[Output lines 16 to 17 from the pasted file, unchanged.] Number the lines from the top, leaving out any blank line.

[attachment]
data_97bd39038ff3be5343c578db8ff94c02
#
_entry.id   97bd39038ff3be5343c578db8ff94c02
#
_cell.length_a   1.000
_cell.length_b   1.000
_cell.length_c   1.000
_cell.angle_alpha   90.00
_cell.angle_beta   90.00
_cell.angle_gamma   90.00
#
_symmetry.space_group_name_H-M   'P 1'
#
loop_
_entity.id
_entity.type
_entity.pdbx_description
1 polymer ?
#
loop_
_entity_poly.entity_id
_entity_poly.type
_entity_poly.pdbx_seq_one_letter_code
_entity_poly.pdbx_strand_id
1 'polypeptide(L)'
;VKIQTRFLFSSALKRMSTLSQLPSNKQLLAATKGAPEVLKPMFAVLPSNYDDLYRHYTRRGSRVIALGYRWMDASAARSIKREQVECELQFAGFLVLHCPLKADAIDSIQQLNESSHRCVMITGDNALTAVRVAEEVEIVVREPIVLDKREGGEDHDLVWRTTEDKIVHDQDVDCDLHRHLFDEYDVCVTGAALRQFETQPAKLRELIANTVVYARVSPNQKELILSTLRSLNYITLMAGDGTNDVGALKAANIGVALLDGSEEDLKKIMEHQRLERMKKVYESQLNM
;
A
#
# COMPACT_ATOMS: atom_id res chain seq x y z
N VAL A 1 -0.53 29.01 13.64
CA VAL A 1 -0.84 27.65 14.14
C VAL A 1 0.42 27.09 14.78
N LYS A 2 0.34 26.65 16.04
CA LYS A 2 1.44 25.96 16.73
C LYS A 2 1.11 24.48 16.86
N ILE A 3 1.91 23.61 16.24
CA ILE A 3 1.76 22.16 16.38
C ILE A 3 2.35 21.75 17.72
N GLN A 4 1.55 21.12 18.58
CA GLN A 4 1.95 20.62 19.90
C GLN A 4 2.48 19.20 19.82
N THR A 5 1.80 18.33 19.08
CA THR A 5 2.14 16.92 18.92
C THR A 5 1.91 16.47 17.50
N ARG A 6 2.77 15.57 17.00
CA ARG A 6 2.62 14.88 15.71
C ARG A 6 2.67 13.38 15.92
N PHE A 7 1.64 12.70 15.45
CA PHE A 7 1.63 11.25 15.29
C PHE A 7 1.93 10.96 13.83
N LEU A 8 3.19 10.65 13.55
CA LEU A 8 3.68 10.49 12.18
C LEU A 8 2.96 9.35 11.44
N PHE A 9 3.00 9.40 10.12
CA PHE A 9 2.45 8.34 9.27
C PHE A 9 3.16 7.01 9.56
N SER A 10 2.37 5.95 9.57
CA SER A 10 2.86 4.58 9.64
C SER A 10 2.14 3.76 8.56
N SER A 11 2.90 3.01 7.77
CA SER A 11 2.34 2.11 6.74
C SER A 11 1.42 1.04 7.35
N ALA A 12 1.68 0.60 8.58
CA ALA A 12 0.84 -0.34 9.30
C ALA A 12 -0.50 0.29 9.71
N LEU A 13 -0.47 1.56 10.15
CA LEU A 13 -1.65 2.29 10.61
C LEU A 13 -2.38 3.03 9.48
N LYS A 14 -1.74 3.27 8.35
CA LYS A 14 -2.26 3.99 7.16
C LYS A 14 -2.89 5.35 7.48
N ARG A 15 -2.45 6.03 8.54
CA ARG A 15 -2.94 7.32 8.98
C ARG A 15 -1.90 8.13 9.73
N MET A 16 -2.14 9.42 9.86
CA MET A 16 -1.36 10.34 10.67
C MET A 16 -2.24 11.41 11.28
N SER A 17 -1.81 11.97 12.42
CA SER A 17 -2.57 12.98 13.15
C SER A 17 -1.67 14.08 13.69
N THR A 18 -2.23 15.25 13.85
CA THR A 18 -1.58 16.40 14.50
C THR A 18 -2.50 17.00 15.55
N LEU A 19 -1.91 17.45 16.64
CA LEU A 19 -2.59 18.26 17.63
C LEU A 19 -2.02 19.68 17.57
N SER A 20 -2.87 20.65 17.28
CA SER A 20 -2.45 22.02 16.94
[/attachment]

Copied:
_entity.type
_entity.pdbx_description